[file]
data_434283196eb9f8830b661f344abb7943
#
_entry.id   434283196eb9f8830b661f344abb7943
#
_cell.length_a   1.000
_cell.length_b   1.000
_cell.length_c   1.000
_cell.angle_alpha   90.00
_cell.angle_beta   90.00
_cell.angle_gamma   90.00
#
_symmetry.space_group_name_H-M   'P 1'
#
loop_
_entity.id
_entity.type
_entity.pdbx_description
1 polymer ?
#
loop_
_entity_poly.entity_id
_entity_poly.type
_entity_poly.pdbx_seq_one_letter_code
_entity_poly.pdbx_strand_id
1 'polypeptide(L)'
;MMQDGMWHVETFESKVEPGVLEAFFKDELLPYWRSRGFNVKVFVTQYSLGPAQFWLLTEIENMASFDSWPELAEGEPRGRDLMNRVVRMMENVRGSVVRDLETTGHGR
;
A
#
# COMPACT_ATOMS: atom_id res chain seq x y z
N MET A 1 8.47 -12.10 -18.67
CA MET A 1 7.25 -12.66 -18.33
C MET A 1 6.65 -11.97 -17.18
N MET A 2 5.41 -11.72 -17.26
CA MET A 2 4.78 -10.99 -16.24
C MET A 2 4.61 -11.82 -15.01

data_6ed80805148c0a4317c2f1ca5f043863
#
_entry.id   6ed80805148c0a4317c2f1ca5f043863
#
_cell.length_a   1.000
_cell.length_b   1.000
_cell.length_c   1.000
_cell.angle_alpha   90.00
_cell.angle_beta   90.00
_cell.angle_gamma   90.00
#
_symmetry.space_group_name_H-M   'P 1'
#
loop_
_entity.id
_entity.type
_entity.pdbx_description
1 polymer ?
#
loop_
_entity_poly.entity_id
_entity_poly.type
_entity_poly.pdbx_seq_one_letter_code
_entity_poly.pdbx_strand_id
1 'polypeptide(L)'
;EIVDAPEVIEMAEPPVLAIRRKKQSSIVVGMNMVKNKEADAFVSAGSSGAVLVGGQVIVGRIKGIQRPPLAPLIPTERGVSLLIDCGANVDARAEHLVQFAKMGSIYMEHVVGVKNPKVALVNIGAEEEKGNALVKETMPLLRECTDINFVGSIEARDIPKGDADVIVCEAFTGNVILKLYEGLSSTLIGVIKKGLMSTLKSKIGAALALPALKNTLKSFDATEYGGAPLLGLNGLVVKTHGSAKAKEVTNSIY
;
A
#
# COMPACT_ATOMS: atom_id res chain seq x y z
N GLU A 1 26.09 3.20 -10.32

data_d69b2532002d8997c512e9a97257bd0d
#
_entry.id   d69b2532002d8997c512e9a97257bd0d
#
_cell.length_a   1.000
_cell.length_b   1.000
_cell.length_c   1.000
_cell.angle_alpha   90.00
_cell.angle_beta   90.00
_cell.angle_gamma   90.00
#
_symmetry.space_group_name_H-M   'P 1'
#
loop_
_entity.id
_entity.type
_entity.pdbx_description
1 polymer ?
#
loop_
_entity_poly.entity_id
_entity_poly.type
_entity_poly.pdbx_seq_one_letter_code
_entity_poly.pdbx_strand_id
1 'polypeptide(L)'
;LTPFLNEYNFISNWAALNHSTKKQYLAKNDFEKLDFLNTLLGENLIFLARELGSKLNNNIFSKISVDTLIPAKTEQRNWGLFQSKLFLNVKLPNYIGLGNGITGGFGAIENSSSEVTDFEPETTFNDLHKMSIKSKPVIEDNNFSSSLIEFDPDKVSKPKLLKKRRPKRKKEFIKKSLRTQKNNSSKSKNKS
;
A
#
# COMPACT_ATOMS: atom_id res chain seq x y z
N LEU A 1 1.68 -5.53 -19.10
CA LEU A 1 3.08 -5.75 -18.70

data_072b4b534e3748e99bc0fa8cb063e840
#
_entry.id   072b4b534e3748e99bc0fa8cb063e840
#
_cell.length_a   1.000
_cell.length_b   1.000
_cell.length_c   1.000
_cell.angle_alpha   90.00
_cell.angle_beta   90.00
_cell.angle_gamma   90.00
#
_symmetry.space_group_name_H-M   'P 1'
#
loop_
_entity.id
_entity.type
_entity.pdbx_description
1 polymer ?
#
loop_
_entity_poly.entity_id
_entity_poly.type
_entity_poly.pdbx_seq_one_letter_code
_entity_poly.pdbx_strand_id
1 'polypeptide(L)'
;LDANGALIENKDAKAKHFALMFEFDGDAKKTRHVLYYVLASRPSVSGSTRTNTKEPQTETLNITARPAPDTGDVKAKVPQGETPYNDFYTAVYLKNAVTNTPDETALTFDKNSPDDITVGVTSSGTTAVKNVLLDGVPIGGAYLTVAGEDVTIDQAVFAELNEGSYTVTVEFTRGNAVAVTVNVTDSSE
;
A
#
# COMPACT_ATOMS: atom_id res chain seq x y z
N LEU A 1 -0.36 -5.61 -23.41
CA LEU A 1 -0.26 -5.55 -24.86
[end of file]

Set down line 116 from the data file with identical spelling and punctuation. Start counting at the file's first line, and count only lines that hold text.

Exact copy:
_entity.pdbx_description